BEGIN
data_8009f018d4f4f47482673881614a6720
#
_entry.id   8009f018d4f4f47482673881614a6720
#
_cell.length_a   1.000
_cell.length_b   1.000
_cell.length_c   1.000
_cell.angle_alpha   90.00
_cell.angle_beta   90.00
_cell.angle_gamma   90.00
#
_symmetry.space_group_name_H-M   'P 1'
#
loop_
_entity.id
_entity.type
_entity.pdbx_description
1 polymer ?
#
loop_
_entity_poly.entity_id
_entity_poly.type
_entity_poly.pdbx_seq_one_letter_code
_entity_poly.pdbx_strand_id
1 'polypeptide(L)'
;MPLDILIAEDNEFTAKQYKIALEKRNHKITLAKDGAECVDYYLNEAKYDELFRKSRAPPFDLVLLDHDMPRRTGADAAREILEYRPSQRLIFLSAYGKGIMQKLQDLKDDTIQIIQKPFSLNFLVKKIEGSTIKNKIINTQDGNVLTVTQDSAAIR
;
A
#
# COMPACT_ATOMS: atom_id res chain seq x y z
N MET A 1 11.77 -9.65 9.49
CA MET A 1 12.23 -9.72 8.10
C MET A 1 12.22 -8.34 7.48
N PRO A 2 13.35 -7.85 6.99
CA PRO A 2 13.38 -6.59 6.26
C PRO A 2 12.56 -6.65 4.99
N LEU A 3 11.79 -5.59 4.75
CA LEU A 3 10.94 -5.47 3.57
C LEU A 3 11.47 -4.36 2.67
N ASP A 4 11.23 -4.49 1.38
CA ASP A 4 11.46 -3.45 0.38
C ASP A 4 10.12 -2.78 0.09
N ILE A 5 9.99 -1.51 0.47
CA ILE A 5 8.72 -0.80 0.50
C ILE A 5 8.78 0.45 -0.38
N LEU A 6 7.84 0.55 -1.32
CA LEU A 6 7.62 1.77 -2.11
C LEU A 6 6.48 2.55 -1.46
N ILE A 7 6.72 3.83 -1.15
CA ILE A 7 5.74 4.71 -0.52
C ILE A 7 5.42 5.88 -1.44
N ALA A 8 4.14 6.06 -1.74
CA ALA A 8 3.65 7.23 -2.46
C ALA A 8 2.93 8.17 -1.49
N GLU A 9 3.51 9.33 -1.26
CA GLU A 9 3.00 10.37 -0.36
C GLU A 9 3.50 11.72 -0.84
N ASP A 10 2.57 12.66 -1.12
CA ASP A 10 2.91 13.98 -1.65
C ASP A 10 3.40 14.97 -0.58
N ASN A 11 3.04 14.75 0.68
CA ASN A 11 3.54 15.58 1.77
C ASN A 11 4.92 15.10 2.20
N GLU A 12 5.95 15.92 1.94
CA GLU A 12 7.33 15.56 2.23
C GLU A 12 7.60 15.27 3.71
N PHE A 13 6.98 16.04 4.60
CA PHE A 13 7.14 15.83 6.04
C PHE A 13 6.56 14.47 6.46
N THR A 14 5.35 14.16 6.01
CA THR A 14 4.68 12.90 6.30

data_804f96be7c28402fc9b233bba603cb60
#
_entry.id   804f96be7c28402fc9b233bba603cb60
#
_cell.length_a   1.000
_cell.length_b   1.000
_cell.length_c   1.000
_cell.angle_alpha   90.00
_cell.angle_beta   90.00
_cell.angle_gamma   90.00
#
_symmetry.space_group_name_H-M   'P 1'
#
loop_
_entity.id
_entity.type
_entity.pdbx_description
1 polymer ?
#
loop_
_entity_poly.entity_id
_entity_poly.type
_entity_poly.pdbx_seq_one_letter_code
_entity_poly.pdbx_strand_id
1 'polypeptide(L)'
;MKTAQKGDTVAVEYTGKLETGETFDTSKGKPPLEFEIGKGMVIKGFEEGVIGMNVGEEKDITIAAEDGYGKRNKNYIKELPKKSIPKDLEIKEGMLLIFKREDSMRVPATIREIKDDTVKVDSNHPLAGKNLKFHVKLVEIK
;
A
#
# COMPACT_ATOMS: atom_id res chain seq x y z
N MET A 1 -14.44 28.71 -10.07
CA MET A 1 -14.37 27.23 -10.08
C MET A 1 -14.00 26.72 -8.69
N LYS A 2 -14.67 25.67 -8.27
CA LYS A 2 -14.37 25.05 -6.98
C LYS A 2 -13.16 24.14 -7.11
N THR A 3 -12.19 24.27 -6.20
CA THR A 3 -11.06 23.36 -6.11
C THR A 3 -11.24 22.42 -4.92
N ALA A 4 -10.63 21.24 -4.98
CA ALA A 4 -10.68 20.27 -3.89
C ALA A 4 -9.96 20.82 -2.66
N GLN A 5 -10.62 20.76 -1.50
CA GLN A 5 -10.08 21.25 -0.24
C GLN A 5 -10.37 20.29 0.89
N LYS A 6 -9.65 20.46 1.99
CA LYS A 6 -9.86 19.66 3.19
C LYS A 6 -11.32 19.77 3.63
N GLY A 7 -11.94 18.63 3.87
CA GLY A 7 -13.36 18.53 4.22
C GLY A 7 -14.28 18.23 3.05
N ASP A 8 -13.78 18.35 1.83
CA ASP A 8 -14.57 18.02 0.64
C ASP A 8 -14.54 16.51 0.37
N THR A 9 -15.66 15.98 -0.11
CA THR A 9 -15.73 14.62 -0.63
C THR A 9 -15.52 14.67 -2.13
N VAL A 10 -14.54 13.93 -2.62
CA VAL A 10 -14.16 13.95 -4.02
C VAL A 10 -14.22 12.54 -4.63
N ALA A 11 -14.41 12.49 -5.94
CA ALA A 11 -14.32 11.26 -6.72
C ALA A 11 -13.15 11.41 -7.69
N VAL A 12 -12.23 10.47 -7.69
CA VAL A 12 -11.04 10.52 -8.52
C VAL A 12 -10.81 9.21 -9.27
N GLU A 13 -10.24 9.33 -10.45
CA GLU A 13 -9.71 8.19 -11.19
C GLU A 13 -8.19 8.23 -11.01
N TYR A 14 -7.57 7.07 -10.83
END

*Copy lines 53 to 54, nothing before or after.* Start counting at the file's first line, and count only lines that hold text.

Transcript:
CA ALA A 8 3.65 7.23 -2.46
C ALA A 8 2.93 8.17 -1.49